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Friday, May 18, 2007

College Debt

I saw an article on Yahoo! yesterday that advised parents on what job advice they shouldn't give to their recent college grad kids. One piece of advice was that most parents tell their children to get a job that pays their rent. The Yahoo! columnist said today, kids leave college with so much student debt and earn so little at their entry level jobs, they should move back home for awhile to save money. When I shared this information with my husband he relayed a story from his freshman economics class at a pricey private college. The teacher showed a chart of a student getting a job right out of high school vs a college grad. While the high school grad made less after graduation than the college grad after his, the college grad started out with $120,000 in debt (after attending a $30K a year private college for four years.) The college grad started so far in the hole that it took him until almost retirement to actually earn as much as the high school grad. And this doesn't count the kids who spend six years "deciding on a major" or those who continue on to get a masters or PhD. Honestly, how many people you know are still doing what they went to college for? Is college worth it? I'm beginning to think not. The majority of people spend the majority of their waking hours from the age of 5 to 21 in a classroom. When they graduate college everything changes. I've seen many of my friends falter. The job that sounded so good at 18, that they studied about between parties and liberal arts classes, is a lot different when you spend 40 hours a week at it. Plus, no longer do you have a meal plan and parents pumping you cash on the weekends. You leave college with mountains of debt, a crappy entry level job you soon hate and no idea what to do with yourself. Most people don't return home to save money, they return home because they don't know what else to do. Up to this point everything has been fed to them. It makes me wonder if the reason most people don't question things is because school doesn't teach kids to think for themselves. It just loads them with information to memorize, without context or meaning. A degree used to be special, only a few pursued it and were rewarded. Today, college is expected. Students are taught they'll be homeless losers unless they ace the SATS and go to college. This pressure has created some disturbing trends and what for? While my husband and I are saving for our children's future, we both agree college is overrated. If my daughter wants to get married and have children, I'm not going to force her off to college so she can get a career when all she wants is a family. If my son doesn't want to be a priest, I hope he selects a field that doesn't make him a wage slave for the rest of his life. It's not about pushing my kids to make as much money as possible. Hopefully, they will find mentors or tradesman to help them learn about a field before we commit major moolah to it. Then, if eight months into, say, a photo assistant's position my child decides, photography isn't for them, they he/she moves on and we're not out $30K for a lost year at art college. I had a few good professors but most of what I learned, I learned on my internship and getting a part time job in my field. My husband's degree helped him get a job but everything he does at work now, he taught himself at work. If you want to do social work, try working as a Catholic Worker before getting a degree that will stick you behind a desk with mountains of bureaucratic paperwork while children die. I admire those who go to school to become teachers because they want to help children but maybe, you should just be open to having a large family and then raise them strong in their faith (homeschooling is good too.) There will always be some fields in which a degree is the best way to succeed, however we need be more active in seeking out work through alternate means. I will encourage my child to volunteer or work "in the real world" for at least a year before entering school. 'The Teenage Liberation Handbook", which I believe I've plugged before, offers some great ideas for higher education with additional resources listed.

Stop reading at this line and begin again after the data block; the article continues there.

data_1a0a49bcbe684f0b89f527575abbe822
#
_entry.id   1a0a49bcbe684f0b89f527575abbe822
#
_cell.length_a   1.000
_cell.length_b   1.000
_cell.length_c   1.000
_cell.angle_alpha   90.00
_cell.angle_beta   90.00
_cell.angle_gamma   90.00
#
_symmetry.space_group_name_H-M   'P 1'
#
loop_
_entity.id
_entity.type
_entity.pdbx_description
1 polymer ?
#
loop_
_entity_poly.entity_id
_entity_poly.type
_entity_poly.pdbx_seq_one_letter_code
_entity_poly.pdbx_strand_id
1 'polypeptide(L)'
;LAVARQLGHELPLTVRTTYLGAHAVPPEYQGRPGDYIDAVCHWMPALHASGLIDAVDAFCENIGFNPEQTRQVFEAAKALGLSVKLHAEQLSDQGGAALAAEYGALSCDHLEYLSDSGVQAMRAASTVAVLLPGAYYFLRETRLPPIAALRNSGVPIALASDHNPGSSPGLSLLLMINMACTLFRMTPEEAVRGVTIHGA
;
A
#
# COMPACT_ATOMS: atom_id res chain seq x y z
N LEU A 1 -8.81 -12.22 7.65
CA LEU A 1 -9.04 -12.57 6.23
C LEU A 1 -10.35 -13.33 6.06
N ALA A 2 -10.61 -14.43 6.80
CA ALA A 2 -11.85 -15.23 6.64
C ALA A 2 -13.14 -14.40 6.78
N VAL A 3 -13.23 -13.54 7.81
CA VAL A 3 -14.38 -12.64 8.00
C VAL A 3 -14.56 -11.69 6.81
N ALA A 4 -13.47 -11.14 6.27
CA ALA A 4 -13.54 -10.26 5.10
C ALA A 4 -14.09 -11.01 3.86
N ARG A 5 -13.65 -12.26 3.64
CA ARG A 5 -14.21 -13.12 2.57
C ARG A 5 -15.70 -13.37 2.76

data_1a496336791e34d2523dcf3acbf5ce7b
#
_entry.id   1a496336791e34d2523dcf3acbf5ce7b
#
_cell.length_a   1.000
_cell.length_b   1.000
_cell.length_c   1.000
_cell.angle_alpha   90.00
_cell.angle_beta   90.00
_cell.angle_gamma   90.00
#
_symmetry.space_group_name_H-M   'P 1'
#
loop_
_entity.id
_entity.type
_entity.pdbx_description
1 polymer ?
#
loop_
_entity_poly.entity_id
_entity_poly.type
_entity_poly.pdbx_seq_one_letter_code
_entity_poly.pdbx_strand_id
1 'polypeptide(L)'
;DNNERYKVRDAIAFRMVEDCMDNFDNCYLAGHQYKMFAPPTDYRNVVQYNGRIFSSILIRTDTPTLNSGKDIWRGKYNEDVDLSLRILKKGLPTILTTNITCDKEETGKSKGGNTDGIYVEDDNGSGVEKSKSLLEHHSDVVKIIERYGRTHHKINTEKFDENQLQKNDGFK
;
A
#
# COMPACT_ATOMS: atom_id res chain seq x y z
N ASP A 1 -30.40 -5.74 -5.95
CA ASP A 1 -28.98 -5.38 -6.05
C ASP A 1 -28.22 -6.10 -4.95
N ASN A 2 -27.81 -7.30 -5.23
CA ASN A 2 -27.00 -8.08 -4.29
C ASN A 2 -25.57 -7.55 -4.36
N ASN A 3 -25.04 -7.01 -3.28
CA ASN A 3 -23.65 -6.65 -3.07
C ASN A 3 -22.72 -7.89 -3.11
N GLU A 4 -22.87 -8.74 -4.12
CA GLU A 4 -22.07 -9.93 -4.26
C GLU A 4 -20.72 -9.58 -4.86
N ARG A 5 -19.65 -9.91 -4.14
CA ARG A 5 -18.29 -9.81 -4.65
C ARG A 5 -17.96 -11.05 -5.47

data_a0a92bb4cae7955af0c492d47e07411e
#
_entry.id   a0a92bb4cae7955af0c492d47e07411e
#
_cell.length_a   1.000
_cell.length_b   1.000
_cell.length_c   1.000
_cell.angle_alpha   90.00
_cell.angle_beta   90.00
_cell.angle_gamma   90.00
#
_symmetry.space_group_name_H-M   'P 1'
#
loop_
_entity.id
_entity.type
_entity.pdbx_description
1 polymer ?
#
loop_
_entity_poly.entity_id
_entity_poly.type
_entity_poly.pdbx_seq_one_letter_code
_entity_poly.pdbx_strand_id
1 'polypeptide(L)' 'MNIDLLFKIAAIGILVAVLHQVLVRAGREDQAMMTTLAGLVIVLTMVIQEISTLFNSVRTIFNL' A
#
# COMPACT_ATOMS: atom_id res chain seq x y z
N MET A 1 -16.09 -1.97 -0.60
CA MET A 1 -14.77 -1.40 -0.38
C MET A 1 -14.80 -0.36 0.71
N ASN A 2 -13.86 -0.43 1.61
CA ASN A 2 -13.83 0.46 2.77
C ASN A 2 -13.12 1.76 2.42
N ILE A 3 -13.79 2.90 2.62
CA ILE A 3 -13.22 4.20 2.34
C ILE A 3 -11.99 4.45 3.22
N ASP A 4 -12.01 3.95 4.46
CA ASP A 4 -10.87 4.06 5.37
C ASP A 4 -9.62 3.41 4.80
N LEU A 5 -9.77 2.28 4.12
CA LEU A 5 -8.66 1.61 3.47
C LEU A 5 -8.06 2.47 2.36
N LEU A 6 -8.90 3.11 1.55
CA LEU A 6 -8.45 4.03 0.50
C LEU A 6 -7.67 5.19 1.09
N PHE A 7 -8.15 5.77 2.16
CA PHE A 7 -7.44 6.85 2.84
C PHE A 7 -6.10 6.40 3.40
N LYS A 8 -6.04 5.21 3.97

We've come to value a piece of paper over real learning and the consequence is tons of graduates unable to get by in the real world. Seek knowledge over diplomas, and satisfaction over money and see where that gets us.